How Much Do Restaurant Owners Make?

Stephanie Graham
July 21, 2021

If you’re asking yourself “how much do restaurant owners make?”, you’ve come to the right place. Whether you are a restaurant owner looking to find out how much you should be paying yourself or you are someone interested in becoming a restaurant owner in the future, we are here to educate you.

In this article we will cover how restaurant owners are paid, in what quantity, and get some tips from the experts on how to keep your costs low and head held high during your first year of restaurant ownership.


How are restaurant owners (and staff) paid?

Before we get to the big question of how much restaurant owners make, it is essential to understand how everyone within the restaurant ecosystem is paid as well. Generally speaking, the wages paid out in a restaurant are set up on an hourly or salary basis. Owners, managers, and chefs tend to be salaried, while most other positions in the restaurant, including both front-of-house and back-of-house, are paid hourly. While salaried positions might seem ideal, remember that it sometimes means you will get paid less on an hourly basis for the work you complete, especially as a restaurant owner.

That being said, when it comes to your hourly employee, you’ll want to consider tipped versus non-tipped employees, legal concerns, and the need for a competitive wage that helps you to fill your restaurant with quality employees. 


Do restaurant owners make good money?

Restaurant owner salaries can range due to several different factors, including offerings, amenities, location, and restaurant size. Can you get rich owning a restaurant? Undoubtedly. But while restaurant owners can receive hefty paychecks, it’s also important to remember that entering the world of restaurant ownership can be very risky, especially in the first few years. Here are some things to consider, and that will affect your potential paycheck, before you dive in headfirst.

Operational factors.

In drafting the business plan for your restaurant before ever opening the doors, you will need to address anticipated operational costs. Some of these costs might include:

  • Start-up expenses
  • Overhead operating costs
  • Training
  • Staff recruitment
  • Supplies
  • Equipment

Included in your overhead costs will be your salary as the restaurant owner. Since you are the owner of your restaurant, you are free to set this salary at any level you choose, but it’s more common for owners to take a percentage of profits to maintain their incentive for keeping the business running smoothly.

Location factors.

In addition to operational impacts on restaurant owner salaries, location factors can also determine how much you can make. A lot of the success of a restaurant has to do with its location. Owners of similar restaurants in different areas can have surprisingly different salaries.

How much do restaurant owners make?

Once you set aside all of the different cost factors impacting your salary as a restaurant owner, you can anticipate an average of about $60,000 in annual earnings. As you can imagine, this average is based on a pretty wide range. Restaurant owners in the United States typically earn anywhere from $29,000 to $153,000, depending on any of the factors mentioned above, however in this example we aren't considering what a franchise, or chain owner could make. Here are some other factors to consider that could affect take home pay.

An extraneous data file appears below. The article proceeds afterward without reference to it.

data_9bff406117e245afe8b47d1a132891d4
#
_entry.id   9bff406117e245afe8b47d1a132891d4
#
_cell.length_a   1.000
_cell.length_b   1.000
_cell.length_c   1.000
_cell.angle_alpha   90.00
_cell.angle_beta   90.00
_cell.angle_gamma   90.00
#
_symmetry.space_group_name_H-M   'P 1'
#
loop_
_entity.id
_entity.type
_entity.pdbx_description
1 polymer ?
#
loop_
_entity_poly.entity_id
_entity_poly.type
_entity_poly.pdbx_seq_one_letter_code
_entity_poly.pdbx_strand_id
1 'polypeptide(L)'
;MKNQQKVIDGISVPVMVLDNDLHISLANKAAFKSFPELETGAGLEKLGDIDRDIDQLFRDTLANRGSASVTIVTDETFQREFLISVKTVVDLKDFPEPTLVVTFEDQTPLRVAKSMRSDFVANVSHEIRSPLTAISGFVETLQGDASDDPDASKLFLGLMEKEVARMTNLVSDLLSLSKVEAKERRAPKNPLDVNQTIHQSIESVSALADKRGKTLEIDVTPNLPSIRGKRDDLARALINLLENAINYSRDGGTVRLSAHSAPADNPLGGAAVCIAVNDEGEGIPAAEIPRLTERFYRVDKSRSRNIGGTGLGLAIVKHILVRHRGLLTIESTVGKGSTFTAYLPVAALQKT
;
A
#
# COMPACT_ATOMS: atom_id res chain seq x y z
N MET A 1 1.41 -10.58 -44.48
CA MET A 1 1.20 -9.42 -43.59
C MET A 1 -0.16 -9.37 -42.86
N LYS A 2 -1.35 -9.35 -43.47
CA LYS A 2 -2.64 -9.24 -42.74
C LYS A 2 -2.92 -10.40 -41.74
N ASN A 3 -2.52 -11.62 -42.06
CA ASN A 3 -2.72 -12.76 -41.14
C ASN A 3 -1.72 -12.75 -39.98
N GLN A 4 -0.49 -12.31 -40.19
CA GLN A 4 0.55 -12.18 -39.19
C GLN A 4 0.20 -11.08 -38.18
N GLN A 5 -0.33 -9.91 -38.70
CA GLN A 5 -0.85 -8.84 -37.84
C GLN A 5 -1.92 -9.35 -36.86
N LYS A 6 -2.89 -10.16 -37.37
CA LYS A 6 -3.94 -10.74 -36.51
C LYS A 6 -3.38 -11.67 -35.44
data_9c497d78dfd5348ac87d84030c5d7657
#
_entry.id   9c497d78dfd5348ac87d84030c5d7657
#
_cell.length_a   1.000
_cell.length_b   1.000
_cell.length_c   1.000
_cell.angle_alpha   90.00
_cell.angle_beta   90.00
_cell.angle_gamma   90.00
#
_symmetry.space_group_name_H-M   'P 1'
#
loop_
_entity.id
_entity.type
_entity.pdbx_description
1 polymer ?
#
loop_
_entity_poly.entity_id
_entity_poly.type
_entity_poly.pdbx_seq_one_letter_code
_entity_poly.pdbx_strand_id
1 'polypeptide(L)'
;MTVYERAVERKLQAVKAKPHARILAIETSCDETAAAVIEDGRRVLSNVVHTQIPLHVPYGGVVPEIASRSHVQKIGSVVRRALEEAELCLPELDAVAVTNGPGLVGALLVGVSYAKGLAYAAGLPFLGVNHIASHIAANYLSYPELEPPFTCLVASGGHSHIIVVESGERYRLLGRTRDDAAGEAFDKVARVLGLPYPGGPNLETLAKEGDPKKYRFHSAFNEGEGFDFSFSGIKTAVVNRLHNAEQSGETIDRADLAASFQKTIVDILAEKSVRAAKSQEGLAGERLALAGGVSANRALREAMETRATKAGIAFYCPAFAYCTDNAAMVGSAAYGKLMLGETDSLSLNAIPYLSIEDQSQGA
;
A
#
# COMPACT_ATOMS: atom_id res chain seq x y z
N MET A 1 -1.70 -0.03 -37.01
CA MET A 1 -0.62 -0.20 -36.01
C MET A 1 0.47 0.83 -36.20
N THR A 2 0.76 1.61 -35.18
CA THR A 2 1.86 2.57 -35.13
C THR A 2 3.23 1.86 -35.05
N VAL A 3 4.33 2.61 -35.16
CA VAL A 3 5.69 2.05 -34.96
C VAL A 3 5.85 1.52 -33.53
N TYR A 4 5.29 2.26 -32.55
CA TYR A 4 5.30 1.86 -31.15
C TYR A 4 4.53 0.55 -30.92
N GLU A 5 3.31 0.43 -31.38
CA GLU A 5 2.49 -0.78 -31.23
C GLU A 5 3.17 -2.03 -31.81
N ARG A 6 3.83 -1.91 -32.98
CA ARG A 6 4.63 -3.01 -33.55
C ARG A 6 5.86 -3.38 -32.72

Consider experience.

Another thing to consider is the level of experience as a restaurant owner. If you have been in the game for a while now, you likely better understand how to keep overhead costs lower. Typically, restaurant owners with ten years of experience make more money than those starting. Don’t be discouraged as a beginner, though, and remember that everyone starts somewhere.


Other similar ventures.

Maybe you’re interested in food and beverage, but restaurants just don’t seem like the right fit for you. Have you ever considered owning a candy shop? The salary of a candy shop owner ranges anywhere from the low end of $18,000, found in Hawaii, to the high end of $30,000 in California.

Studies show that candy shop owners make more money than small food store owners, including convenience and grocery stores. With an average of $24,000 in annual earnings, small food store owners fall $3,000 below the national average for candy shop owners.

Another venture to consider would be opening a gift shop that sells candy or treats. Gift shop owners, on average, earn $31,000 annually, or 14.8% more than candy shop owners.


Is opening a restaurant a good investment?

The restaurant industry is a notoriously tough one to be successful in from an investment standpoint. As a restaurant owner, the business will be under your control but you will be more at risk of failure.

Bringing restaurant investors on board will give you a financial cushion to work with, especially during the early crucial years. The downside is that you will lose total control of your business and your profit margins will be cut.

That being said, it is not an impossible feat to invest in a restaurant that is run profitably and makes a lot of money from the enterprise. Those who invest in restaurants and are successful are the ones who do not let anything deter their focus on the numbers, not just their dreams.

how much do restaurant owners get paid

What are ways to increase restaurant profits?

Owning a restaurant is a business venture which means your main goal is to increase your profits and maximize your return on investment.   Ways to increase profits could involve improving service, strategic food prices,

Here are 10 few tips on how to increase restaurant profits without additional costs:


Learn to upsell and cross-sell.

Upselling and cross-selling are critical tools for restaurant employees to use to help raise profit margins without raising prices.


Understand the menu.

Having your staff gain a proper understanding of your menu helps in their ability to sell products to your customers.


Learn customer names.

Whenever possible, everyone in the restaurant should be addressing customers by name. Building a personal relationship with customers is what keeps them coming back.


Follow customer patterns.

All people are creatures of habit, naturally, which means in restaurants you’ll begin seeing regulars. Get to know their patterns so you can work on customizing their experience each time.


Choose a ‘best dish’.

Have a ‘best dish’ section on the menu. That way, if customers don’t know what to order, there’s a quick recommendation readily available.